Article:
'Terrorists may attack cricketers in India too'
The attack on the SL players in Lahore is part of a bigger conspiracy to isolate Pak in international cricket and if the terrorists succeed in their mission, they would carry out similar operations in India and other Asian countries, fears former PCB Chairman Nasim Ashraf.cricket Updated: Mar 14, 2009 14:32 IST
The attack on the Sri Lankan players in Lahore is part of a bigger conspiracy to isolate Pakistan in international cricket and if the terrorists succeed in their mission, they would carry out similar operations in India and other Asian countries, fears former Pakistan Cricket Board Chairman Nasim Ashraf.
Ashraf said if Asian countries, particularly India, didn't support Pakistan cricket at this critical juncture, terrorists could also try to target cricket in their countries to scare away foreign teams and players.
"The attack on the Sri Lankan team in Lahore is clearly a part of a bigger conspiracy by elements to isolate Pakistan as a sporting nation. There is no guarantee that they will not target other Asian countries as well," said Ashraf who resigned as the PCB Chairman in August last year.
"If such elements succeed in their aim of turning Pakistan into a no-go country for foreign teams in terms of security, there is no guarantee they will not try to do the same with India as well and try to scare teams away from playing in India," he said.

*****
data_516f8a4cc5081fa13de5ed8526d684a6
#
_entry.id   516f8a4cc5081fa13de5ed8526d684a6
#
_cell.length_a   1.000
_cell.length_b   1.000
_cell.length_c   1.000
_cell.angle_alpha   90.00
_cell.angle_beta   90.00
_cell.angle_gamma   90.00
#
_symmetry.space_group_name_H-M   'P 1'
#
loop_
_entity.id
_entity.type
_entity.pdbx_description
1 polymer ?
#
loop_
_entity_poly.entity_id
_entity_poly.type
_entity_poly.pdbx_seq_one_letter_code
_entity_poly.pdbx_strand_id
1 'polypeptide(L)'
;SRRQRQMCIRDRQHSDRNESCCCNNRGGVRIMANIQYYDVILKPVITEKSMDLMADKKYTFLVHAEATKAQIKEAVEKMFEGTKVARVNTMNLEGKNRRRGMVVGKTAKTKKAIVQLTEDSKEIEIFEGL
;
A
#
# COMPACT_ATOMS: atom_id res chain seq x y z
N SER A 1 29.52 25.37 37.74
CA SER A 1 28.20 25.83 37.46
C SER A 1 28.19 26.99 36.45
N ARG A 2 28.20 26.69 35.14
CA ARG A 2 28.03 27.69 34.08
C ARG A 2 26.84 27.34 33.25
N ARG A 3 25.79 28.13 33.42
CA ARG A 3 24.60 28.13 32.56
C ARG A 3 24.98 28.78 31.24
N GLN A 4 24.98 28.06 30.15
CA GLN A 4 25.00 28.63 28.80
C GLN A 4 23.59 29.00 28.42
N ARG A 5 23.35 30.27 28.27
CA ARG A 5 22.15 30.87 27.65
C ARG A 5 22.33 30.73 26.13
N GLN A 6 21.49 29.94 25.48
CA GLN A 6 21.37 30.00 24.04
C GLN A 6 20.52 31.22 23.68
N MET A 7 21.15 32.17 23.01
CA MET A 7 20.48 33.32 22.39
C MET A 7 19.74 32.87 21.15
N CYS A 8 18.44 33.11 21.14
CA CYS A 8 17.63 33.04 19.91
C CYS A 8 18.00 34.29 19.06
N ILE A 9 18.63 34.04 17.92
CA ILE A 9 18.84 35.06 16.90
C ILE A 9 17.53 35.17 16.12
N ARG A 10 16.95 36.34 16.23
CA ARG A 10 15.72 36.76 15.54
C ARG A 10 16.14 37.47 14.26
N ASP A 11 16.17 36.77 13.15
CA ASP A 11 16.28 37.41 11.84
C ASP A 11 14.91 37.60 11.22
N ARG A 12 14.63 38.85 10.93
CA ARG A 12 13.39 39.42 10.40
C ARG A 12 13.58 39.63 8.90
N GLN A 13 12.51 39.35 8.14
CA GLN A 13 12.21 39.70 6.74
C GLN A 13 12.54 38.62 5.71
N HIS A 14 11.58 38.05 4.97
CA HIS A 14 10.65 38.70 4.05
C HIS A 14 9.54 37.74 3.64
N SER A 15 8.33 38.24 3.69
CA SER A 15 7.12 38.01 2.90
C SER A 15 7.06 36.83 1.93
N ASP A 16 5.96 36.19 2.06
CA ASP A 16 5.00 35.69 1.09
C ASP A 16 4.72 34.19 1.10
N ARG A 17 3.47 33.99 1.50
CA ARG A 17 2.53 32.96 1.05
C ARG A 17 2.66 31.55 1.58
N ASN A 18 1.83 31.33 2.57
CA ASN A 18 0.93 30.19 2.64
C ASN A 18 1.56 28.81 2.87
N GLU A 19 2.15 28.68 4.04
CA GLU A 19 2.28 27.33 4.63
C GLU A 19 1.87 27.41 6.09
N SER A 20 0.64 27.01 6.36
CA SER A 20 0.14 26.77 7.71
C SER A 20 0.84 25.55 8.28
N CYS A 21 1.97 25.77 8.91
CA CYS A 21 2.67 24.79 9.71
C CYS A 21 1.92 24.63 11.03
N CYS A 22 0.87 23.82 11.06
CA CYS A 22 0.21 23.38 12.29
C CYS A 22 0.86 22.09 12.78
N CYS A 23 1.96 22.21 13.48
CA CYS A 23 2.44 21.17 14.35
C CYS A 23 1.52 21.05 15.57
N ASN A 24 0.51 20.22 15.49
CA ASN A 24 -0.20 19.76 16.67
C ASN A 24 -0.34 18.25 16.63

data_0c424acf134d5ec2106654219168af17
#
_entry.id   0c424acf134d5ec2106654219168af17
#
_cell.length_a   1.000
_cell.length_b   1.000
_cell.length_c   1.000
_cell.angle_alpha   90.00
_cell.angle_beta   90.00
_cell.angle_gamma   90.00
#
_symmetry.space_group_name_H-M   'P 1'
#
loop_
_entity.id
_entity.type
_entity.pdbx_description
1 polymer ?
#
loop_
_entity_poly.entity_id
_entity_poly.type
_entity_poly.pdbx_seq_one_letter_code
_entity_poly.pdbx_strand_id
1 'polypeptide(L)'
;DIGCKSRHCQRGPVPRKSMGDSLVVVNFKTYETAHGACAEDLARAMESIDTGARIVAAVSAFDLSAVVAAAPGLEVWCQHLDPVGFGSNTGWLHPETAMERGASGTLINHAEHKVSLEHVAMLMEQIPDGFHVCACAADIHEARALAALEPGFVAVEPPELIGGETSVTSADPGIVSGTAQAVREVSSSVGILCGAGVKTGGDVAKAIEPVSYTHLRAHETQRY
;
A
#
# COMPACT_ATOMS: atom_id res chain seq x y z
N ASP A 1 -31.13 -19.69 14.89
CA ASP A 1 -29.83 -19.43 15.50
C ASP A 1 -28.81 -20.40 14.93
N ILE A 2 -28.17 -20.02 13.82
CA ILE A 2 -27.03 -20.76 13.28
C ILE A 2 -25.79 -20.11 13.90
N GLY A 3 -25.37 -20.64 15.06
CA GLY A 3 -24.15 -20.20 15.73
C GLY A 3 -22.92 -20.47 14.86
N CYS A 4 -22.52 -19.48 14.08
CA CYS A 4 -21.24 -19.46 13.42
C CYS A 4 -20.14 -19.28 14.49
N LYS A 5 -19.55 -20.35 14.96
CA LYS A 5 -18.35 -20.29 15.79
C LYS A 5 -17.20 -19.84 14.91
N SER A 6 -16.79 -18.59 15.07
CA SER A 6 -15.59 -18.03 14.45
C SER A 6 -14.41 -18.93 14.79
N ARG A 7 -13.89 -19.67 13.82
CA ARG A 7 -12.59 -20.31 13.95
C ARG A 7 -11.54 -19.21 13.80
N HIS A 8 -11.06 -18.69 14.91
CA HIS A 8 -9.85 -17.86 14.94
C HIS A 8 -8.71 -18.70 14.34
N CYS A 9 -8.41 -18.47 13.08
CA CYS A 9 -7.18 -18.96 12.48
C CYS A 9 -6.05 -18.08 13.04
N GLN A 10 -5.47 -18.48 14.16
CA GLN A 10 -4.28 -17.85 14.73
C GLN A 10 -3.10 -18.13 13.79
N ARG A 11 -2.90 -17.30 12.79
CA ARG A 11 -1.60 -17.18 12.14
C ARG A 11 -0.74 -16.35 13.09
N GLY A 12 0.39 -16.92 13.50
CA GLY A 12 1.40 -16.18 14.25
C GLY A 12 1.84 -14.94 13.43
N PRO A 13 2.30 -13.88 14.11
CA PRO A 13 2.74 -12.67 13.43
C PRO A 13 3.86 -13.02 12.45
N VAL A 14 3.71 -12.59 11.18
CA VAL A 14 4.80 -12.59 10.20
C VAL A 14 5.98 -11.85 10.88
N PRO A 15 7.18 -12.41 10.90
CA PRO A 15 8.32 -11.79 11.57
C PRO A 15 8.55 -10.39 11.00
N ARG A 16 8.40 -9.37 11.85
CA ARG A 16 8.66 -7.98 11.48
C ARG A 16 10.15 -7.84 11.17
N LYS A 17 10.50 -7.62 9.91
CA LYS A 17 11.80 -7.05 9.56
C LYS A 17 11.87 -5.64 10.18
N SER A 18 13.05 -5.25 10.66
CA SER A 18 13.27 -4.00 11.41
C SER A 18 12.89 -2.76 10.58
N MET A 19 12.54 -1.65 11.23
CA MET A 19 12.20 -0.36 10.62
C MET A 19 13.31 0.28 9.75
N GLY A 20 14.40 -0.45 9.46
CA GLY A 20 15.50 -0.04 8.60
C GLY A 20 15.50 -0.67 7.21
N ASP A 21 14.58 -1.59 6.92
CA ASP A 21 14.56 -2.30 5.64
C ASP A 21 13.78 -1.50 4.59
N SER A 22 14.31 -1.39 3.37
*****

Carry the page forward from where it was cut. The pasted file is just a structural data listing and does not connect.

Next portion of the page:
Ashraf said it was imperative for India and other Asian countries to support Pakistan and ensure that the 2011 World Cup matches were not shifted out of the country.
"If India and other Asian countries stand by Pakistan cricket I have no doubt it will not be long before international cricket is revived in Pakistan but it will take at least 12 to 18 months for this to happen.
"I would advise the Pakistan board to concentrate on keeping their share of the World Cup matches and for this intense lobbying and a government diplomatic offensive is required," he said.
Ashraf said PCB must now start working with the International Cricket Council on preparing a uniform security plan which is acceptable to all countries.
"Pakistan needs to take steps to ease apprehensions about the security among other countries and India can play its role in helping Pakistan do this," he added.
He said despite the political tensions between India and Pakistan, it was necessary for both cricket boards to work together to ensure the subcontinent does not become a no-go area in international cricket.
Ashraf also called on the government to hold an impartial inquiry into the incident with the Sri Lankan team and spare no effort to bring the culprits to justice.
"And if security mistakes were made we must admit them and ensure they don't happen again," he added.